Newspaper Page Text
The Commercial, Union City, Tenn.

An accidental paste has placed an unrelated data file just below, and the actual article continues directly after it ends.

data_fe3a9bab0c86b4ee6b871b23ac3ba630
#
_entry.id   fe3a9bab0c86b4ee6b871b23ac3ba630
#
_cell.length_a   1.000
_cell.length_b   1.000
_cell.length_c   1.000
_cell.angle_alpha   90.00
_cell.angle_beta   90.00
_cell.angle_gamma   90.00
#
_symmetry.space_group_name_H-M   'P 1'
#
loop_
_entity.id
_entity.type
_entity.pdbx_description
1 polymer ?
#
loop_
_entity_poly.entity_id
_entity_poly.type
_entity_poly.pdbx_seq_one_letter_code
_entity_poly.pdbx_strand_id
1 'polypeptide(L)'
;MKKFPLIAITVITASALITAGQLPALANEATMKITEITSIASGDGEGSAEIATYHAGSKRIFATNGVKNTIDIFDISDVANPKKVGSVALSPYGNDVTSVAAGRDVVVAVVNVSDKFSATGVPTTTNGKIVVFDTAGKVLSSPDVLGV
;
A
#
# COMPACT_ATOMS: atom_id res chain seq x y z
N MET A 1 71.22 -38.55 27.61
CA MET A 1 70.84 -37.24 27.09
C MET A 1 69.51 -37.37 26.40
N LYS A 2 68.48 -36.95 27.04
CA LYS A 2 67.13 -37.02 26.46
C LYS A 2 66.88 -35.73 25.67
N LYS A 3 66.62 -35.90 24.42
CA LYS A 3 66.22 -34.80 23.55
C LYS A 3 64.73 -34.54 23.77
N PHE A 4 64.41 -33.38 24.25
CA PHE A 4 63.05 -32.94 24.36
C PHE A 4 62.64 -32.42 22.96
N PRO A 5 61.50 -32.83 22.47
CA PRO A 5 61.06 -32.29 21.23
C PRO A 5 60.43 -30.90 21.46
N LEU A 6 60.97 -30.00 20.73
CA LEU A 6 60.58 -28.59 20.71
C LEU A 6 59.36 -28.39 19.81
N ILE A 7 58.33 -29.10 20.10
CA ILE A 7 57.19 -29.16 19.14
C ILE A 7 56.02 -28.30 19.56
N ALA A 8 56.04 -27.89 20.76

FRIDAY. DECEMBER 9, 1921. LOCAL AND PERSONAL. Rub-My-Tism, a pain killer. Eversharp Pencils, Dietzel's. Dr. Peter-on was reported to be sick this week. Mrs. Chandler, of Dresden, was a Wednesday Tisitor. Mrs. J. L. Bingham, Kenton, was a Wednesday visitor. Mrs. J. W. McCorkle la iimproved after an illness of several days. Mr. and Mrs. E. H. Lannom were In Obion as visitors last week. Mrs. Tom Ryan and daughter, ot Martin, were in the city Wednesday. Mrs. DcBow has returned from a visit to Hickman. Mrs. Bcb Fox, of Oiion, was a vis itor here tLis week. Mrs. W. L. Williams, of Fremont, was a Tuesday visitor. Xmas Cards, Dietzel's. Mr. Luther Shelby, of Jackson, was a visitor here Tuesday. Mrs. Laura Hutcherson, cf Rivea, was a Tuesday visitor. Mrs. L. O. Moffatt, of Obion, was a visitor in town thl sweok. Mrs. Pete Clack, of Number Twelve, was a Saturday visitor. Cut prices in stylish hats at Mrs. Arnn'a. New patterns, new goods. Attorney W. M. Mlle3 was a profes sional visitor in Memphis this week. Judge F. W. Moore was a visitor in Paducah this week on professional business. Miss Pearl White was a visitor Sunday with her sister, Mrs. Robt. Holman, zt Harris. uo 10 Mrs. Arnn ior a niw nai at cut prices. She has some very beautiful new styles. Mrs. D. Threlkeld and Mrs. Har ris, of Woodland, were in the city yesterday, as visitors. Mr. and Mrs. H. 0. Head, Jr., and Mr. and Mrs. Harry Scates motored to Paducah Wednesday. Mrs. S. A. Cox leaves Saturday for Texarkana, Ark., to visit the family of her son, Mr. Frank Cox. Mr. Jack Mathis and son, Carlton, of Winthrop, Mass., are expected to be in the city for the holidays. Don't forget that we are selling men's and young men's suits at $12.50 and $15.00, so get your Xmas suit at Phil Hyman's Cut Price Store. Mr. and Mrs. J. W. Kerr and Mr. and Mrs. F. L. Kerr were in Kenton last Sunday visiting " relatives and Iriends. Misses Zuleime and Vitula Wheel r, of Martin, were here this week visiting in the home of Mr. and Mrs F. E. Arnn. .. Ladies, have your old suits made over into pretty dresses. Also plain and fancy sowing. Prices reasona ble. Mrs. Lula jSimmons, 704 South First street, Union City, Tenn. 35-4p Mr. and Mrs. Clifford Joyner have 'noved to town and are located on .South Third tsreet. . They are at home in Union City. Miss Lcuise Wifbanks has r turned from a visit to her sister, Miss - Edna Wilbanks, who is in commer cial school in Memphis. Mr. and Mrs. FranK x.zoore, Mrs. John Fox, Mrs. Jas. Mills and Mr. and Mrs. Robert Morris, of Obion, were in the city this week visiting and shopping. . . Mrs. Arnn wants everybody to know that she has a very attractive assortment of new hats at cut prices. Mrs. T. H. Thomson, who has been visiting her parent, Mr. and Mrs. V, R, Webster,, in Union City, left for Paducah, where Dr. Thomzzz this week for Paducah, where Dr. Thomson is now located. Messrs. J. S. O'Sullivan, W. F. Tate, Thurman Talley and Wesley Bransford went to Memphis this week, Mr. O'Sullivan as ambassador and the other gent'emeu as candi dates at 'the A! Chymia Temple. Mr. and Mrs. J. R. Cunningham are soon to occupy their new resi dence on South Third street. This is a home of the Old English type, very complete and modern In every re spect snd one of the most attractive buildings in Union City. Shoes you know that Phil Hy man's shoes are the kind you are looking for. Good in quality, low In price and absolutely guaranteed or money back. We have too many hoes and will sell them to suit your purse. Phil Hyman's Cut-Price Store. Messrs. Keiser and Dana Nance, sons of Rev. and Mrs. W. B. Nance, Soochow, China, will be here during the' holidays visiting Mr. and Mrs. Dean Keiser and Mr. and Urs. C. E. Keiser. The young men are in school at Vanderbilt University. part of town. The new residence is a Lungalow in model and walled with stucco. It is said to be very, com plete with modern improvements and very attractive in appearance. It South Third street. They are at Wakefield. Col. Bill Lanzcr, who has been in training for some weeks as a secret service agent of the Post Office De partment, was out the other day giv ing an imitation ot Charley Chaplin, and was accidentally wounded in the leg just below his pistol pocket. He had to retire from duty for a few days, but Mrs. Lanier reports him doing, well. ETVES NEWS. O. E. S. meets Wednesday after noon at two o'clock. ' Miss Estclle Stovall, while not yei sufficiently recovered from acciaeni last Christian Church. Sunday school, 9:50 a.m. Preaching, 11 a.m. and 7 p.m. Christian Endeavor, 6 p.m.. Junior Endeavor, 6 p.m. Public invited to all services. E. S. BAKER, Minister. Baptist Church. A. R. McGEHEE, Pastor. Sunday school, 9:30 a.m. Morning worship, 11:00 a.m. Evening worship, 7 p.m. B. Y. B. U., 6:15 p.m. Prayer meeting, Wednesday 7 p.m. Read our. bargain offer elsewhere. Missionary Society. Woman's Missionary Society of the Methodist Church will observe Mon day, Dec. 12, as "Harvest Day" in- in Memphis to valfc. Sunday stood the trip home splendidly. Mejdame3 Floys Carter, Moss Fish er, Laura Hutcherson, T. P. Calli cott, Allen Wade and Miss A. M. Bon ner were among our Xmas shoppers this week to Union City. M. V. Wilson, a retired farmer of the Newbern vicinity, has been up looking over some property with In tention of locating In town to be near his daughter, Mrs. E. Scoggins. Mr. and Mrs. Will Maneese and Mr. and Mrs. Lester Maneese were Immediate kinspeople from this vi cinity attending the burial of the lit tle son of Mr. and Mrs. C. Council at Union City Tuesday. Our goods box informants no long er catch fish; such stories now state the amount of ducks our sportsmen are bringing in. Messrs. Geo. Botts, McAdoo Harris and Claud Botts have the blue ribbon in daily bagging of this toothsome game found feeding on the river confines in unprecedent ed numbers. Water and lights for the school building meets the approval of pa trons of the school. To-utty gifts of fat hens were sent in to the commit tee at Shore-Phebus Co. will keep the ball rolling. Get in the van, hold the fF Buy Your Holiday Goods at stead of Thursday, the 8th. A spe cial program will be rendered in the lines tight, pop. your whip and help basement of the church at three o'clock. All members earnestly urged to bo present. Accident Near the Stanley Bridge. Mrs. H. B. Waggener, who lives near Martin, was slightly injured in an accident which happened last Sat urday on this side of the Stanley levee. She was coming to Union City in a car with Mr. Waggener and a brother, Hobart. At a bend In the road Mr3. Waggener lost control of the car and it plunged into a bank, throwing the party out. Mrs. Wag gener was considerably injured. She was brought to Dr. Quails' office and treated and has entirely recovered. Car of Sweet Pota:oes. The first car of sweet potatoes probably ever shipped from Union this needed improvement. To-mor row is bazaar opening day and will also be held at the Shore-Phebus de partment store. You may find gifts here to save you time and worry. Our new minister, Rev. Erhardt, will be here Sunday with the M. E. congregation. We have me informa tion that Rev. Erhardt is a self made man, well educated, with splen did recommendations as a minister. In early ministerial affiliations in one of the closely related, in other words, sistorly churches, not finding an opening to pursue his calling, he placed his services in the Methodist Episcopal denomination with results that cp use our citizens to welcome Rev. Erhardt to this location. Monday was pork making day Several hundred hogs in Number City, was consigned this week to Four were slaughtered. By night by Detroit, Mich., by Mr. Abe Shatz, , products of spareribs, backbones and manager of the Shatz. Bros, produce department. Mr. Shatz arrived here Tuesday and made final arrange ments for the car, loaded with pota toes, 516 bushels,, grown by local sausage were makiDg neighborly en trances thru the back door. Smoke houses lonesomely empty are tun ning over with winter warmth. Hog and hominy and good dodger bread farmers. This ia some sart in truck- full of juicy cracknels defy hard ing hereabouts. Go to see the wed ding at the Palace Hotel next Tues day night and see if we don't have more encouragement for truck farm ing. The car was forwarded Wed nesday. , Don't fail to see Wehman's window display of Fine China, Bulb Bowls and Hanging Easkets. Big values for 98c. Real Estate Transiers. John Beeler and wife to S. P. Cut ler, 113 acres in No. 9, $11,300. W. E. Jackson and wife to A. B. and E. H. Campbell, 80 acres in No. 4, $3000. G. S. Kendall et al. to J. S. Neely, lot in No. 5, $800. J.W.Newman et at. to Y. Bradford, land in No. 11, $1500. J. T. Freeman et ux . to E. Nor ton, 17 acres in No. 11, $1500. W. D. Kerr et al. to Ethel Kerr King, 22 acres in No. 8, $1950. Mrs. Nannie Milburn to D. P. Cald well, lot in No. 13, $250. liar Glover to W. A. Cravens, 107 acres in No. 3, $31Eo. Dock Hawkins to B. F. Hawkins, 8 acres in No. 3, $800. C2ESCENT. School has dismissed for awhile on account of smallpox. Mr. and Mrs. Fred Mosier visited VIrtle Mooier Saturday and Sunday. Mr. Zack Wilson drove off a nice bunch of hogs and cattle last Mon Mrs. Floy Askew and son, Paul, visited Mrs. Askew's mother, Mrs. Ada Barnes, near McAnna Saturday night and Sunday. Milton Osburn, of Union City, has been visiting hi3 brother, Selmo Os burn, for several days and doing duck hunting on the lake. Raymon, the little 6-year-old son of Grover McQueen, was seriously hurt In an accident last Saturday coming home from Hickman. The little fellow fell out of the wagon and the wheel ran over his right leg, breaking it in two places. Dr. liar Glover was called and set the broken bones. The little boy, after suffer ing a great deal, is improving, and will not become a cripple, bo the doc tor says. Finland is one of the few coun tries where the "tip" is unknown. To consider anything impossible that we ourselves cannot perform. Mrs. Maud Curlin ia rebuilding the , Ownby borne in the southeastern ( Medical Review of Reviews. times with its hydra-headed taxation ally to get under cover and keep quiet well, till after the holidays, anyway. We must confess we near lost our head in witnessing our first game of basket ball, which our boys very spiritedly played with Hornbeak on the home ground. For the life, of us we could hardly keep from help ing put the ball thru. It is a very exciting sport, giving as it does so much exercise for the boys. There is some objection to the uniforms, but if such knockers in arctics and overcoats would try this fierce con test we believe they would change their opinion and in the same breath call for the electric fans to be turned on. Athletics give the boys a chance to stand eight year.i of schooling that often in the unnatural environ ment for this clement causes a nerv ous breakdown, T. T., or' just tired and qui:. As a member of the Book Club we have rung the changes on "Main Street," by Lewi3, and "Her Father's Daughter," by. Gene S. Porter. The first we found unique and modern to a point in a restless circle of events in organizations of uplift for the progress of small town3. No doubt our clubs, circles, societies, lodges and chapters are overlapping till we are like a train on a curve, liable to meet ourselves coming back on va rious propositions. Be this as it may, our intentions are measured by our Christian citizenship. Can we be far wrong? Yet the plot of "Main Street," applicable to any small town, is long drawn out, covering, if we remember correctly, four hundred and fifty pages. "Her Father's Daughter" begins exceedingly well, and, while interlined thruout with nature's heartsease, depicts more tragedy than any of this popular author's novels. Linda, the heroine, associate of her father in exploring the canyons of our western slope, is a daringly independent and lovable character. Too candid and truthful, perhaps, for us people of the East that bring our daughters up in a coyness that Linda would deem com monplace. We, will do well to think deeply on Japanese aggressive ness as brought out by Mra. Porter. :-.-5 Play at Clayton. Tl trons of the Clayton School anno , va Play "Home Ties," to be given Saturday night., Dec. 10, at the schoolhouse. 25 eents. Admission, 15 and MM BY' A most carefully selected line of unmatch able values. No where else will you find values to equal them. Dolls! Dolls! Dolls! Beautiful line of imported dolls, perfectly modeled, sleeping eyes, prettily painted features, curly hair, jointed limbs, attrac tively dressed. Prices to please every one 10 to $3. In brief, we have a com plete line of gifts for the whole family. Toys of all kinds for the children, such as drums, pistols, fire works, climbing mon keys, dishes, wagons, all kind of books, tops, blocks and games. For the grown-ups we can supply your wants with gloves, ties, handkerchiefs, furs, collars, house slippers, waists, dress es and many other things that would be useful. Call and let us show you thru. K11BYS Tennessee Union City, - - I GIVE USEFUL INSTEAD OF USELESS GIFTS The Childs Specialty House OFFERS To the people of Union City and vicinity, beginning December 1 2, their novelty line of Xmas Aprons in Sateen and Cretonne combinations, colored Dotted Swiss, Silk Finished Poplin; Crepe, with novel applique in Holly, Mistletoe and Poinsetta effects, which will make the ideal Christmas Gift. 1 1 9fi tfl $5 00 Prices ranging from T QlifcU IU vUlUU We also have a limited number of Boudoir Caps in Swiss with the colored dot, made with piquoted ruffle medallion, which are very attractive and becoming, 75 C at.. ' Xmas Remnant table consists of bright hues of Soisette, Peter Pan Cloth, Swisses and Organdies in all pastel shades. Just the thing to . make up in dainty gifts. Gingham and Percale remnants, per yd .12sC House Dresses and Aprons specially priced for Holiday gifts .$1.00 to $5.50 Children's Dresses. ! . . . . . 75c to 3.50 Rompers. $1.00 to $2.50 If you desire a useful as well as attractive gift for moth er, sister, wife or daughter, let us have the pleasure of filling your requirements CHILDS SPECIALTY HOUSE V Sales Room Second Floor. GIVE USEFUL INSTEAD OF USELESS GIFTS